Power-efficient two-step pipelined analog-to-digital conversion Public Deposited

http://ir.library.oregonstate.edu/concern/graduate_thesis_or_dissertations/hm50tw17z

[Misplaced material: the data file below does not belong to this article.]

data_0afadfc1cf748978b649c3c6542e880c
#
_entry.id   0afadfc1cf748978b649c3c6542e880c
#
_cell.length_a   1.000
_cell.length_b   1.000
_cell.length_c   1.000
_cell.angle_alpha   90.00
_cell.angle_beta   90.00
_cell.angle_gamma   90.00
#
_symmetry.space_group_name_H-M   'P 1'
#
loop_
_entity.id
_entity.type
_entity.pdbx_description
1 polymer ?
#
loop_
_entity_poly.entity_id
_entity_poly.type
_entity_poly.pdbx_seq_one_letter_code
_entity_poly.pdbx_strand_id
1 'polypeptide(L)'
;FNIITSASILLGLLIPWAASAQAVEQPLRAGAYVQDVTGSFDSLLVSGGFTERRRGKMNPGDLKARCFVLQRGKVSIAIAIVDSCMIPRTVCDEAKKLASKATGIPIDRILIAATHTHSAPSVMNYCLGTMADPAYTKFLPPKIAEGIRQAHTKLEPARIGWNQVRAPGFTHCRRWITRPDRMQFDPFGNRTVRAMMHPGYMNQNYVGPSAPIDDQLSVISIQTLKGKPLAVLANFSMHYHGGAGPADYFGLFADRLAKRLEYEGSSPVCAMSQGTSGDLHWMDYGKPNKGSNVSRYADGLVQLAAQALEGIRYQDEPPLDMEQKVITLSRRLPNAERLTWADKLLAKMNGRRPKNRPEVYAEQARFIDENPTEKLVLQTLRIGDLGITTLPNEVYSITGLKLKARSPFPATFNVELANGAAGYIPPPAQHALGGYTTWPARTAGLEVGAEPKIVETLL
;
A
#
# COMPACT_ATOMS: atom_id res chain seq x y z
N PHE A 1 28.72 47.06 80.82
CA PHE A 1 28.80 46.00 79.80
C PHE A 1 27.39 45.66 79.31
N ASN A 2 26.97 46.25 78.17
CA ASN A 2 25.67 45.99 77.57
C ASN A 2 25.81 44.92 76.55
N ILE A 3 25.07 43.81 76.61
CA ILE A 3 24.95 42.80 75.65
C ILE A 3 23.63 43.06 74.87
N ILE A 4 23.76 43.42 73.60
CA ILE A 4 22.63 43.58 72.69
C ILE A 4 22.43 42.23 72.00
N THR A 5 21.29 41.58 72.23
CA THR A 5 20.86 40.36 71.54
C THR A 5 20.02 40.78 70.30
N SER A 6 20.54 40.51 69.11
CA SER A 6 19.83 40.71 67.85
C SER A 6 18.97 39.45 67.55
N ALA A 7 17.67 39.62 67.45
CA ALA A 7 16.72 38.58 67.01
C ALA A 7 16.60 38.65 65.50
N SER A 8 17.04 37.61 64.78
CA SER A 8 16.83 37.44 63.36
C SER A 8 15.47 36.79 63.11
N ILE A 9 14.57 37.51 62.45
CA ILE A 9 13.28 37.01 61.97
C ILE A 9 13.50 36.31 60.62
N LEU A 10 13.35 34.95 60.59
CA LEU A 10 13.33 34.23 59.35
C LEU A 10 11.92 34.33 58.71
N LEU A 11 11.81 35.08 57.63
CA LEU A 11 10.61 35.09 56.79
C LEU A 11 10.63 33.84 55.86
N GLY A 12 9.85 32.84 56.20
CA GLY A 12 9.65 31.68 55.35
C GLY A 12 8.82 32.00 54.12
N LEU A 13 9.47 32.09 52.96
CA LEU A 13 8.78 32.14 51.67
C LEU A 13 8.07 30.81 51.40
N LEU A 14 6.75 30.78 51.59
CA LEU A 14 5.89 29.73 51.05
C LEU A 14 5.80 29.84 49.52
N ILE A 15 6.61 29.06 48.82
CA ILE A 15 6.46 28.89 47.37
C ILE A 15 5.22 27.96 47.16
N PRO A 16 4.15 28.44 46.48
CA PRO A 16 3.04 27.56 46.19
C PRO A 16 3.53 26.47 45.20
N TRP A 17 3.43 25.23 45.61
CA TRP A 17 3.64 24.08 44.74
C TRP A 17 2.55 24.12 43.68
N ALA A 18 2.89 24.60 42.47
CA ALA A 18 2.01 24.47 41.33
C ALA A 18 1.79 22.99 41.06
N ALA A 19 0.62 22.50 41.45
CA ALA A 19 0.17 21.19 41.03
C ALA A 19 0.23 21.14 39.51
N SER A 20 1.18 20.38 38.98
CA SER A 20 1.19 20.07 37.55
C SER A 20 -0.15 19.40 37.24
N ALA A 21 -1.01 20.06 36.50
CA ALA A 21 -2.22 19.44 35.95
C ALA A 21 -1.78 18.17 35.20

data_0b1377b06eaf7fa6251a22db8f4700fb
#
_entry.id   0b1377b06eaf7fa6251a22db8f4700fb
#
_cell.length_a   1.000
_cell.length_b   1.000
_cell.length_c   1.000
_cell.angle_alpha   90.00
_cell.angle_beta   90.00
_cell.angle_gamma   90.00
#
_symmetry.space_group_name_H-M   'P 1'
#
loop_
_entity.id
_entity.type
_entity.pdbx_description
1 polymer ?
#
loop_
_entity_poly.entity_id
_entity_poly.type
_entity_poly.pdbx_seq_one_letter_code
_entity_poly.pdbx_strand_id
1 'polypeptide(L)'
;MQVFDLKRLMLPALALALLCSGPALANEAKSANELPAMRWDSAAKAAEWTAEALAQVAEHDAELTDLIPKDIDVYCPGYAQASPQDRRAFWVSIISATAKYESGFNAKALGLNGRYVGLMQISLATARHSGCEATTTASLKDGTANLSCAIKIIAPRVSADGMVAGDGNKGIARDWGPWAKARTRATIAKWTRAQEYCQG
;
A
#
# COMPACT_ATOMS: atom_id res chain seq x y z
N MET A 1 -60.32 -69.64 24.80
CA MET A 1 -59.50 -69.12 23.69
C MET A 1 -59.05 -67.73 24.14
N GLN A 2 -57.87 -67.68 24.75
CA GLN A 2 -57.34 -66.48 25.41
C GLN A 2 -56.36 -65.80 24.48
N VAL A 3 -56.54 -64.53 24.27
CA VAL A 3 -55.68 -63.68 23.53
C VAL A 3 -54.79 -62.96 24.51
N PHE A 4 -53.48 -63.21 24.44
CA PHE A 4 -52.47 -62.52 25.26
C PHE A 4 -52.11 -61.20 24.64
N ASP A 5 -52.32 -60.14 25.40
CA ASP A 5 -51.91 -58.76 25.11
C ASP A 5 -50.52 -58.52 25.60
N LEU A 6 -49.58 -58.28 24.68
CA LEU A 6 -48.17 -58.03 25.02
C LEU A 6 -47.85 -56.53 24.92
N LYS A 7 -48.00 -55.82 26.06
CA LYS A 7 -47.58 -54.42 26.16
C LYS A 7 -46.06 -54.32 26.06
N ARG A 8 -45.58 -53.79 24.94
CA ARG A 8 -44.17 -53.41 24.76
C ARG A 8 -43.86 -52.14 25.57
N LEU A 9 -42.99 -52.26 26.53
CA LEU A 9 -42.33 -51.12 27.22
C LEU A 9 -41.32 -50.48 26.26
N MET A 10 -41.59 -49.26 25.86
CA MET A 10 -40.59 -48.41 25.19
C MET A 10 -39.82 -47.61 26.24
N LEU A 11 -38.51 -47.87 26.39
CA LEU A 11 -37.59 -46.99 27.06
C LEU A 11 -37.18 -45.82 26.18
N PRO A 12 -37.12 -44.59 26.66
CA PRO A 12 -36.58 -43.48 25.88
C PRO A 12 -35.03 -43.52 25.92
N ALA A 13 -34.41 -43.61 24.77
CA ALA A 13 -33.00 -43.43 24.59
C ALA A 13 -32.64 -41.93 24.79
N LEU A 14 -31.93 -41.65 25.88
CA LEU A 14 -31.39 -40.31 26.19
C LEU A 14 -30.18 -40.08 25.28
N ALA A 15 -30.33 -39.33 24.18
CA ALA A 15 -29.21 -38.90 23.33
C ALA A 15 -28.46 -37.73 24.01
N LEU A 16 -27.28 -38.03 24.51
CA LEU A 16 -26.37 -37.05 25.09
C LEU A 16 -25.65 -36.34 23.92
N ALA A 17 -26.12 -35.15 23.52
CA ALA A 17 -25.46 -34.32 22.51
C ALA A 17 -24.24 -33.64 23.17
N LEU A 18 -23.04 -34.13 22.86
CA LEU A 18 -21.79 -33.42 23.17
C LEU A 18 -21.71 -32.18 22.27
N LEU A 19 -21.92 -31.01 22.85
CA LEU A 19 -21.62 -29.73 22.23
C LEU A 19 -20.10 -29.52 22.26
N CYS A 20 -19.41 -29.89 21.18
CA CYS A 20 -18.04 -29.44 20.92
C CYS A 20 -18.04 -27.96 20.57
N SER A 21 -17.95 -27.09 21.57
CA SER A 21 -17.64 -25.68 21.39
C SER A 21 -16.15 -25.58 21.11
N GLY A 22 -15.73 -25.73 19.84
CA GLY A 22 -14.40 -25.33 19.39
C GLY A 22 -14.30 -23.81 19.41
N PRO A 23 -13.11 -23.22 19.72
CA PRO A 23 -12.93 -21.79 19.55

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  • Hand-held devices are among the most successful consumer electronics in modern society. Behind these successful devices, lies a key analog design technique that involves high-performance analog-to-digital conversion combined with very low power consumption. This dissertation presents two different approaches to achieving high power efficiency from a two-step pipelined architecture, which is generally known as one of the most power-consuming analog-to-digital converters. In the first approach, an analog feedback loop of a residue amplifier in a two-step pipelined analog-to-digital converter is reconfigured digitally using a single comparator and an R-2R digital-to-analog converter. This comparator-based structure can reduce power consumption of a conventional two-step pipelined analog-to-digital converter which consists of an opamp-based residue amplifier followed by a second- stage analog-to-digital converter. In addition, this dissertation includes circuit design techniques that provide a digital offset correction for the comparator-based two-step structure, binary-weighted switching for an R-2R digital-to-analog converter, and reference trimming for a flash analog-to-digital converter. A 10-b prototype analog-to-digital converter achieves an FOM of 121 fJ/conversion-step under 0.7-V supply. The second approach provides a way to achieve low power consumption for a high-resolution two-step pipelined analog-to-digital converter. An opamp is designed to consume optimized static power using a quarter-scaled residue gain together with minimized loading capacitance from the proposed second stage. A 14-b prototype analog-to-digital converter achieves an FOM of 31.3 fJ/conversion-step with an ENOB of 11.4 b, which is the lowest FOM in high-resolution analog-to-digital converters having greater than an ENOB of 10 b. Finally, the potential for further power reduction in a two-step pipelined analog-to-digital converter is discussed as a topic for future research.
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